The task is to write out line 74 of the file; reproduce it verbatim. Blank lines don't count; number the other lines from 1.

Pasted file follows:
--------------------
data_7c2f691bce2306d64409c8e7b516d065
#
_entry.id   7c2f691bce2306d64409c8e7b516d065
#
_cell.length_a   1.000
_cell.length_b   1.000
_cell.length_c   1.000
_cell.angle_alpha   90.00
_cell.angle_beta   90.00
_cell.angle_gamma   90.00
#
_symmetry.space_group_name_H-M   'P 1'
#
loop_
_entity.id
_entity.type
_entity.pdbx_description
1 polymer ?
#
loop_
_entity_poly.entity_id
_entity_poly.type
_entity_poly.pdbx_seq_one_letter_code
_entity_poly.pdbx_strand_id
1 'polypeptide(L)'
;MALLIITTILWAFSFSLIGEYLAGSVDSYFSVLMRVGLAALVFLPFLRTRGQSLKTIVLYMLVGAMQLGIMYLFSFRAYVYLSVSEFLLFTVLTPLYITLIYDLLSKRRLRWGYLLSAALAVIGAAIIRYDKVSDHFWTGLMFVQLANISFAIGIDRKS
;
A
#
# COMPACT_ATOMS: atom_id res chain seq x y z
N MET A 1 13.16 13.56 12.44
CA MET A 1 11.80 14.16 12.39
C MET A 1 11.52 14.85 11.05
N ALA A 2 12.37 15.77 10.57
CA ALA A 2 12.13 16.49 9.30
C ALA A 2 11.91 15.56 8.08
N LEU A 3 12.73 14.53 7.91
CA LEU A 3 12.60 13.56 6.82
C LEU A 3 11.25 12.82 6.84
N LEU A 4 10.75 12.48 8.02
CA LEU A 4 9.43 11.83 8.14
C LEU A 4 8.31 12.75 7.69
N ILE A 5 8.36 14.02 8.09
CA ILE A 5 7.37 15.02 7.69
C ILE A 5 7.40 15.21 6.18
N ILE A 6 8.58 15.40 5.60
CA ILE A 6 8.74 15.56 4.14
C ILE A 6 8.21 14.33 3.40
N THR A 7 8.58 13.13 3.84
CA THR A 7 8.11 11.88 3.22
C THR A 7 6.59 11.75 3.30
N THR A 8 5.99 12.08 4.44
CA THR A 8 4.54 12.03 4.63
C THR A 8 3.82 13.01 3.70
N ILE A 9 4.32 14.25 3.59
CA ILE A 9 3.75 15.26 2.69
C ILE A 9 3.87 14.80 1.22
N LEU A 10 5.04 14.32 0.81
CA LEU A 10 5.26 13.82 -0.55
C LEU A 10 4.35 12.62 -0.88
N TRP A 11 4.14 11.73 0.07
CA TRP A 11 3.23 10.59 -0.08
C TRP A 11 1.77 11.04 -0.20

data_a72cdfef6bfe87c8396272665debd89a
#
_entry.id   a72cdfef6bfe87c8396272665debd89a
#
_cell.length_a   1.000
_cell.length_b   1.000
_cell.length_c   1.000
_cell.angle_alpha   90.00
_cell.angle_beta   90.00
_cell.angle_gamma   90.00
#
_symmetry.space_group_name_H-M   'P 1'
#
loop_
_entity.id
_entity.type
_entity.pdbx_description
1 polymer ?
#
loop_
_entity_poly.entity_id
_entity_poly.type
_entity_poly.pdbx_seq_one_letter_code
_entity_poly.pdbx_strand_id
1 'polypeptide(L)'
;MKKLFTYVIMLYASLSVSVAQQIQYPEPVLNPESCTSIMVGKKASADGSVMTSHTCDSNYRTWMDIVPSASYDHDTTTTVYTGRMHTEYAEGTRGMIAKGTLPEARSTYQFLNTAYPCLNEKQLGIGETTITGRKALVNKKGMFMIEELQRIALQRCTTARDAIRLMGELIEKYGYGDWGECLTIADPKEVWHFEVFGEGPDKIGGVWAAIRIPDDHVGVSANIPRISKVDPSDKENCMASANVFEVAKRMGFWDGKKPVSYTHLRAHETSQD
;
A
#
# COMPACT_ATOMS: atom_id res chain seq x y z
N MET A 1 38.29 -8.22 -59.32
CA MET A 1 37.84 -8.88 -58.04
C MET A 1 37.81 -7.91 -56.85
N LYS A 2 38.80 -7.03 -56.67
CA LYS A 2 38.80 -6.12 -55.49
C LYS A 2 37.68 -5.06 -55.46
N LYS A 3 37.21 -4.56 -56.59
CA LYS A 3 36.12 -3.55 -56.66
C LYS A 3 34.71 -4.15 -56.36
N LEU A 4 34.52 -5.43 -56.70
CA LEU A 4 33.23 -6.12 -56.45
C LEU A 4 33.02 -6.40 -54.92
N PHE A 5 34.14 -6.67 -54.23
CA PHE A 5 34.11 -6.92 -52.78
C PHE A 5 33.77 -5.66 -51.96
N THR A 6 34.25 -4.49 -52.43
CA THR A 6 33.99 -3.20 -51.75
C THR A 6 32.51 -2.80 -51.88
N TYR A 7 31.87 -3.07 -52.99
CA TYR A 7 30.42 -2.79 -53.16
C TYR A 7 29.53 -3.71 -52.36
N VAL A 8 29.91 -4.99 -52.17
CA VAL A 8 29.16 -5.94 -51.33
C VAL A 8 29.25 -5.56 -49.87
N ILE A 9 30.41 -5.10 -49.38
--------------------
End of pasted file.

#